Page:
The Bourbon Guys witnessed Donna’s artistry first-hand during the Kentucky Bourbon Festival in September. We walked into a Bardstown store called At Mary’s (http://www.atmarys.com/) with our wives, who oooooed and aaahhhed over Donna’s creations. In addition to antiques and unique gift items, At Mary’s sells the work of local artists like Donna Cheek.
Donna’s art is far more than home décor. She and her family now own and operate a farm that dates back to the 1830s. They still grow many of the ingredients in bourbon, including corn, rye, wheat, and barley. Donna recycles empty bottles and fills them with these home-grown products and candle oil. She includes a wick that can be burned like a candle, and you can simply refill the bottle when the oil runs low, making them functional as well as beautiful. She also sometimes displays particularly breathtaking bottles on lighted stands. (Just imagine that Blanton’s bourbon bottle!) Each creation has a barrel sliver lazered with Donna’s trademark Kentucky Bourbon Recipe© hanging around the neck of the bottle.
The Bourbon Guys with Donna Cheek of Kentucky Bourbon Recipe©
September is an important month for the State of Kentucky! It’s the month when the entire state comes together to celebrate its Bourbon heritage. The epicenter of this celebration takes place at the Kentucky Bourbon Festival in Bardstown, Kentucky. Bardstown is a great little city – once named “Most Beautiful Small Town in America” by Rand McNally – best-known for its Bourbon heritage. But many visitors may not be aware that it’s also a town with some excellent restaurants. The Bourbon Guys would like to introduce you to what we feel are some the best and most unique eats in Bardstown:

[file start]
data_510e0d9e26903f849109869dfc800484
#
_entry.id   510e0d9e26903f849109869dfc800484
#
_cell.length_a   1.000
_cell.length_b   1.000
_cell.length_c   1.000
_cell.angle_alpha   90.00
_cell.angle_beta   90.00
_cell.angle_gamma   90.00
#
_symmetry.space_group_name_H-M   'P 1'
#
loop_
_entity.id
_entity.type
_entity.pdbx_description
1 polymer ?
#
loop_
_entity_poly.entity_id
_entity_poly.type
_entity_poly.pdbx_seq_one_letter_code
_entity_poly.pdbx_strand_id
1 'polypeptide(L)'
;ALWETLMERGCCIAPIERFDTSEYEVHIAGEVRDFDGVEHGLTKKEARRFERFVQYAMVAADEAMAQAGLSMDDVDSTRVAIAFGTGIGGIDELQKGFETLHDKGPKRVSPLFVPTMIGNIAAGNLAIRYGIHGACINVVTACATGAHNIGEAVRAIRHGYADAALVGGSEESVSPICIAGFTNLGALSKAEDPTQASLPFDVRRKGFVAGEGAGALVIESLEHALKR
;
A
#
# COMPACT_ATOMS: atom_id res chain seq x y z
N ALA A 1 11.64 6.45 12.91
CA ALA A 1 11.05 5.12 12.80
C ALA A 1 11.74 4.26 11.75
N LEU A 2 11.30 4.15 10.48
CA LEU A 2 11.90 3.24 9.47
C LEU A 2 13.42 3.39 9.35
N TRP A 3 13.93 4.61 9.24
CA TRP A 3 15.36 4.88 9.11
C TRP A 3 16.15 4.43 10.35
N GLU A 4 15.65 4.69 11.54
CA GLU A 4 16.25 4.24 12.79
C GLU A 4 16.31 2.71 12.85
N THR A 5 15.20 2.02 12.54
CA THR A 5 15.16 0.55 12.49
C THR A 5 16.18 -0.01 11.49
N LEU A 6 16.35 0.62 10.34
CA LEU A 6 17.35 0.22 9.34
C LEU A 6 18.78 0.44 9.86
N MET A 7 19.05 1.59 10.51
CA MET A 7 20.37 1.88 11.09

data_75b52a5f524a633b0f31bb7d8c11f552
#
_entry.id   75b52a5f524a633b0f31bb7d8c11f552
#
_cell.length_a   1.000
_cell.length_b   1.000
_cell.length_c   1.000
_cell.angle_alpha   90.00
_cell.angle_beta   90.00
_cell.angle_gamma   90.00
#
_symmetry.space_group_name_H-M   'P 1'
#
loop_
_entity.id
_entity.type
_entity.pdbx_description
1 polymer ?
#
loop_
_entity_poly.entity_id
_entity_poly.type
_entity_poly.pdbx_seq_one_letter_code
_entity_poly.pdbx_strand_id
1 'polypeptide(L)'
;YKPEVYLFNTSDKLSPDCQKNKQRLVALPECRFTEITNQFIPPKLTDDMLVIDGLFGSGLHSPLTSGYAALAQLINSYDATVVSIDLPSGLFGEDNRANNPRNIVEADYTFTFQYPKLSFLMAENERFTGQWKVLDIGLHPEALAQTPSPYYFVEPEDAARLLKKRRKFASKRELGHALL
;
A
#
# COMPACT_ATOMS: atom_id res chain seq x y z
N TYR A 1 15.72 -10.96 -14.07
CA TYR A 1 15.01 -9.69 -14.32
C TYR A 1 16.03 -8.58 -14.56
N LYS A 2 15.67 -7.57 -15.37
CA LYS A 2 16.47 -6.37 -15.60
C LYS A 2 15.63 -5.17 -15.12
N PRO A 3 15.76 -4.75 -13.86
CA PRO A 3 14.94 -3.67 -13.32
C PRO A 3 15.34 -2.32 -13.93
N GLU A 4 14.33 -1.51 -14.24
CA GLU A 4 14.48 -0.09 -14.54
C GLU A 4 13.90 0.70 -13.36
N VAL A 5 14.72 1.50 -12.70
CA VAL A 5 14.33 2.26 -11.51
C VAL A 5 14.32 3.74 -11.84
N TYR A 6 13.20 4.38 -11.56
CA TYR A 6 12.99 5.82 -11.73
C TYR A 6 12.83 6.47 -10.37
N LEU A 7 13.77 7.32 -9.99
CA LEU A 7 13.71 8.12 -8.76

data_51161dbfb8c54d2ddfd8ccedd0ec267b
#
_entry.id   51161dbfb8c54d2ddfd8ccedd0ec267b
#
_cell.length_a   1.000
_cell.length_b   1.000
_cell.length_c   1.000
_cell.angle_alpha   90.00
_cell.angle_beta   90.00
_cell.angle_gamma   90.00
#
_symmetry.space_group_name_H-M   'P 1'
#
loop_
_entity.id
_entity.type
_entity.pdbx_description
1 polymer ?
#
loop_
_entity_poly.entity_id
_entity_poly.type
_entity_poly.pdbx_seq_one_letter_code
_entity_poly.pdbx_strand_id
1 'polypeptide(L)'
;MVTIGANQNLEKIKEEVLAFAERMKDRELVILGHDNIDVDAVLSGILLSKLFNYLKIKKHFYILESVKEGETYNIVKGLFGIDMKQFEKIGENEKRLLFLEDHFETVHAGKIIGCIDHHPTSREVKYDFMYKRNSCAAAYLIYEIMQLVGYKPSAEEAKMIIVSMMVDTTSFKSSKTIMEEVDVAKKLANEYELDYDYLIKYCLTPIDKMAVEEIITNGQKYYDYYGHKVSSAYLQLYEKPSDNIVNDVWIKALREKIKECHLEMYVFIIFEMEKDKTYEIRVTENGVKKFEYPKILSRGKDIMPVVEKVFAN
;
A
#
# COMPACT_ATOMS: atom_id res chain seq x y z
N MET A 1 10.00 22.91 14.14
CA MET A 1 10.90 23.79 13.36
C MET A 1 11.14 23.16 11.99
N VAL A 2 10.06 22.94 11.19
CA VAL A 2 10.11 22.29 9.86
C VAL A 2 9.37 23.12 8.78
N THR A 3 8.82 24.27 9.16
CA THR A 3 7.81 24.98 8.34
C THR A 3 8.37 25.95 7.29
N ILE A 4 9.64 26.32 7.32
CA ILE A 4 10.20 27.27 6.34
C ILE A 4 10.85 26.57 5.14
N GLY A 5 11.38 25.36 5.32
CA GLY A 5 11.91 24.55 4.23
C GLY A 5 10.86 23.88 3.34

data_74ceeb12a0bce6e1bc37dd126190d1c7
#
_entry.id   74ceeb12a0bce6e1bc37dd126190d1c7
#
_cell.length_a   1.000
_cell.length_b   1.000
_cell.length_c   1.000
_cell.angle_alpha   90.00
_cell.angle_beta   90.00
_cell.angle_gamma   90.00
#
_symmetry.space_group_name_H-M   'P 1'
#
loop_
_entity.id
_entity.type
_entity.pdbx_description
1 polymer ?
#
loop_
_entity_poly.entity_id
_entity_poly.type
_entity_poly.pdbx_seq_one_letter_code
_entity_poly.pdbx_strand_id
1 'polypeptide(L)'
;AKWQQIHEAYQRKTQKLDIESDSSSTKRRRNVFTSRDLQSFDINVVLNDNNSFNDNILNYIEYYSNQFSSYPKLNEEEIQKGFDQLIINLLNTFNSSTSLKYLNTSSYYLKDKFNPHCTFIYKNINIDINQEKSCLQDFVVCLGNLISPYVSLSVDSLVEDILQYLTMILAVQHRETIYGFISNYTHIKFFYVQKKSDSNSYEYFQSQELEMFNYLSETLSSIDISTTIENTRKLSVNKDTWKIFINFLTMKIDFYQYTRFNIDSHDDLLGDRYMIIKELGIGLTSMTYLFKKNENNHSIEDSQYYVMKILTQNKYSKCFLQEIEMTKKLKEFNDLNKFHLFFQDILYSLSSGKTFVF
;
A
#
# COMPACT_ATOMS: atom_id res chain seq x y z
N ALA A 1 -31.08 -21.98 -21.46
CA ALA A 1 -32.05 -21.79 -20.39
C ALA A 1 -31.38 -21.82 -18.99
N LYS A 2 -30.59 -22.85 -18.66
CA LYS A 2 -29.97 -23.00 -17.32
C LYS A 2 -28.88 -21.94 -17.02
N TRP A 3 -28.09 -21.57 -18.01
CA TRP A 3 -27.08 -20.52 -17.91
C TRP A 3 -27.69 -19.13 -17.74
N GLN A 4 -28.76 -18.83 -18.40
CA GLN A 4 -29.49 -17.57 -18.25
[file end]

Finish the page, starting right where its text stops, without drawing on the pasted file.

We ate breakfast at Mammy’s Kitchen on our way out of town after our visit to the Kentucky Bourbon Trail because we were sick of the hotel buffet. Mammy’s did not disappoint! The eggs benedict (pictured) were fantastic and the breakfast hot brown… all I can say is “Oh my gosh!” The overall atmosphere was quaint and friendly and the server kept our coffee cups full at all times. Mammy’s also serves a great lunch and their pies are amazing if you just want a snack (or pie for lunch!).
Check out Mammy’s Kitchen on Facebook:
Susie Q’s is our choice for the best all around lunch place in Bardstown. The service we received was outstanding and the food was even better. We had their signature items, the famous slaw burger (pictured on right) and the fried green tomato BLT (pictured on left). Both were very good and unique, but the slaw burger was absolutely divine.
Then it came time for dessert! Owner Connie Nalley makes her own homemade desserts and you can’t go wrong with any of them. But we had to try Connie’s famous bourbon bread pudding, which was hands-down the best bourbon bread pudding we’ve ever had. Don’t miss Susie Q’s!
Check out Susie Q’s on Facebook:
The Rickhouse Restaurant